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AP English Literature and Composition

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AP English Literature and Composition Powered By Docstoc
					                                        Advanced Placement
                                English Literature and Composition
                                         Bridgman High School
                                       Mrs. Sarah Carter Conklin
                                   sconklin@bridgmanschools.com
                                      scarter.conklin@gmail.com

Greetings to Bridgman’s first ever AP class…
First let me begin by saying how thrilled I am that you have chosen to take AP English next year.
We are about to embark upon quite the exciting journey!! You have some responsibilities, however,
as the journey begins NOW and not when school starts in September.

You will be required to read the following books over the summer:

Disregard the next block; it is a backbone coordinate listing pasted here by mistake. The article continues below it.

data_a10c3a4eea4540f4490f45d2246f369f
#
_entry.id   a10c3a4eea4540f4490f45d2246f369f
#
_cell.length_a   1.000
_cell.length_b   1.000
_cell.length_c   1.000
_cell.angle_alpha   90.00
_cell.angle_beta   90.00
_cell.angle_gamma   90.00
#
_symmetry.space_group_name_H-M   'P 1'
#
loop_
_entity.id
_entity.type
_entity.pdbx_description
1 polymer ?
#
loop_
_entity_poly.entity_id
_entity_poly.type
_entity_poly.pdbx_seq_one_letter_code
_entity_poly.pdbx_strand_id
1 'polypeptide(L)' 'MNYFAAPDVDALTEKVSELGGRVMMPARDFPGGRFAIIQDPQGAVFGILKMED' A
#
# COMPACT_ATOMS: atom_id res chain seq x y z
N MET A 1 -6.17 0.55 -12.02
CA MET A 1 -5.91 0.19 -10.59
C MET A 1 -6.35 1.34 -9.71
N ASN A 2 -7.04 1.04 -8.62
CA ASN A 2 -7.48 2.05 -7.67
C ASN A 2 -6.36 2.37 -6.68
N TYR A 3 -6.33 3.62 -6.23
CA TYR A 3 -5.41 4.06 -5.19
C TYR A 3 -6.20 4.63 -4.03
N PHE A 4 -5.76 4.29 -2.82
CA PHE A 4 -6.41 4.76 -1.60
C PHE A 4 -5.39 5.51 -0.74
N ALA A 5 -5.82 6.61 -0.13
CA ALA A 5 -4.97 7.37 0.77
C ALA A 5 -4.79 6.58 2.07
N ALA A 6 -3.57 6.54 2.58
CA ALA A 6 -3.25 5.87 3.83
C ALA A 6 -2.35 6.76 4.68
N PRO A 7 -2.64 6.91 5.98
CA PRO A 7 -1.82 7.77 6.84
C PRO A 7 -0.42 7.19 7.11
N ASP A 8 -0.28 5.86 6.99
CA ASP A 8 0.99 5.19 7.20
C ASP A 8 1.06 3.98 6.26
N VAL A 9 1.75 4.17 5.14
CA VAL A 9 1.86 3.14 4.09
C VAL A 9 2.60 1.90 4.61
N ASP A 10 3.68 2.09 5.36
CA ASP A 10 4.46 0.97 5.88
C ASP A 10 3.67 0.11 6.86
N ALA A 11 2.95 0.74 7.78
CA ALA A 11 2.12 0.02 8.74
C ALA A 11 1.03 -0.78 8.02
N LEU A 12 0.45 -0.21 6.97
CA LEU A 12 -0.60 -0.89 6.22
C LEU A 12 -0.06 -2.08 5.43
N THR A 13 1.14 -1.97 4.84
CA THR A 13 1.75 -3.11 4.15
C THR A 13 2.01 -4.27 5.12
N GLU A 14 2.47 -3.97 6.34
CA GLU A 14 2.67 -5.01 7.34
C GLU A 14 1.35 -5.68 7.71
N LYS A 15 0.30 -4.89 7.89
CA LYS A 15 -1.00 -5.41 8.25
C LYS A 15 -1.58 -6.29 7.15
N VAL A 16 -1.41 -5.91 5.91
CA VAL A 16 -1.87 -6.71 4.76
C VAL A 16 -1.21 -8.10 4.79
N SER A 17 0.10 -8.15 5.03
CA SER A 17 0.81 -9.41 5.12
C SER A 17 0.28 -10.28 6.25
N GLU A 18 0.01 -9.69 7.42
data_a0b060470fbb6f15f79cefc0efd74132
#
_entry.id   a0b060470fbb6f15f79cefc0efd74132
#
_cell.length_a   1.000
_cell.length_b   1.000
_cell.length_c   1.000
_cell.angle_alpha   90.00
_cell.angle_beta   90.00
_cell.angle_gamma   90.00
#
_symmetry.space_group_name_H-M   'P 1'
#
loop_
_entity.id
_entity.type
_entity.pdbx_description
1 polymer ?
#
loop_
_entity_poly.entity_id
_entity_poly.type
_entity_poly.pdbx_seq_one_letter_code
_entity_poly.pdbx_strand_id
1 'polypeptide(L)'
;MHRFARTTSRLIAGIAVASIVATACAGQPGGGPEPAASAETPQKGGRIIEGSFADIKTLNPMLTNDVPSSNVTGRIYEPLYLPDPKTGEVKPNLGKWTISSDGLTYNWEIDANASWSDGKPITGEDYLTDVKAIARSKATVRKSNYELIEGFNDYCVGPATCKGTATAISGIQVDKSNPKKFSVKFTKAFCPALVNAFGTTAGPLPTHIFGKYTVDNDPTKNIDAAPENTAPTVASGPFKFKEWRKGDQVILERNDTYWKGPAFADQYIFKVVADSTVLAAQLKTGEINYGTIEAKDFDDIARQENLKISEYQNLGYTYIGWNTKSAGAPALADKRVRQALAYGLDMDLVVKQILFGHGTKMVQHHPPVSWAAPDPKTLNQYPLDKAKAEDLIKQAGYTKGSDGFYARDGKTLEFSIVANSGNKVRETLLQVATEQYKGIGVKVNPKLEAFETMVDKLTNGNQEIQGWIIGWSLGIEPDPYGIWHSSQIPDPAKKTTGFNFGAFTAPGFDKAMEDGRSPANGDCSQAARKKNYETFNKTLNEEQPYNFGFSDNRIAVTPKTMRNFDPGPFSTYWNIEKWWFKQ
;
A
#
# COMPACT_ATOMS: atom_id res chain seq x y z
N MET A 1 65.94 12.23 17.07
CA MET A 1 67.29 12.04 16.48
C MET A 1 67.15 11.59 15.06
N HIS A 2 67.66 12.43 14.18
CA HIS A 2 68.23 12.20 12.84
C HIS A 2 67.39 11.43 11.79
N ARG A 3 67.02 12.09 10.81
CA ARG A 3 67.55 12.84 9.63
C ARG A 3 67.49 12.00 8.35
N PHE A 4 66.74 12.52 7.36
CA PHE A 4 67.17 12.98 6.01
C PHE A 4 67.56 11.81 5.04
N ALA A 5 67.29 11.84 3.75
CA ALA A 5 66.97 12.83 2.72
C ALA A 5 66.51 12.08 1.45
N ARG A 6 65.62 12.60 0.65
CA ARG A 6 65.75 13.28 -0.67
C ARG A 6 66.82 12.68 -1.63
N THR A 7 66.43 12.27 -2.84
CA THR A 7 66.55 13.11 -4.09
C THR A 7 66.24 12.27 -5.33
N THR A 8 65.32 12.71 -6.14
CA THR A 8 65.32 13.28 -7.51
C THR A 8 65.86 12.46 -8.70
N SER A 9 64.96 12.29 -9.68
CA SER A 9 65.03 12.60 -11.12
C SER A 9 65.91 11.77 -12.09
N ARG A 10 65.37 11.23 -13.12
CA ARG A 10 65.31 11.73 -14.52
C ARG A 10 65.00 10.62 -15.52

Pride and Prejudice by Jane Austen
               Catch 22 by Joseph Heller

As both books will be supplied by the school, you may not write or mark in them for any reason. You
will be expected to annotate these texts using sticky notes. Instructions on annotations are on the
following pages. You are welcome to purchase your own copies of the books we will be reading, but
know that the books we will be using in class will not match page-by-page with other editions. If you
choose to purchase your own books, consider ordering through Prestwick House
(www.prestwickhouse.com). This is the company we use for all our AP materials and the prices are
very reasonable. If you choose to purchase your own books, it is important that the page numbers
match the versions we will reference in class.

Recommended Reading
The following book is highly recommended as a guide to improving your reading skills. This book will
not be supplied by the school.

       How to Read Literature Like a Professor Thomas C. Foster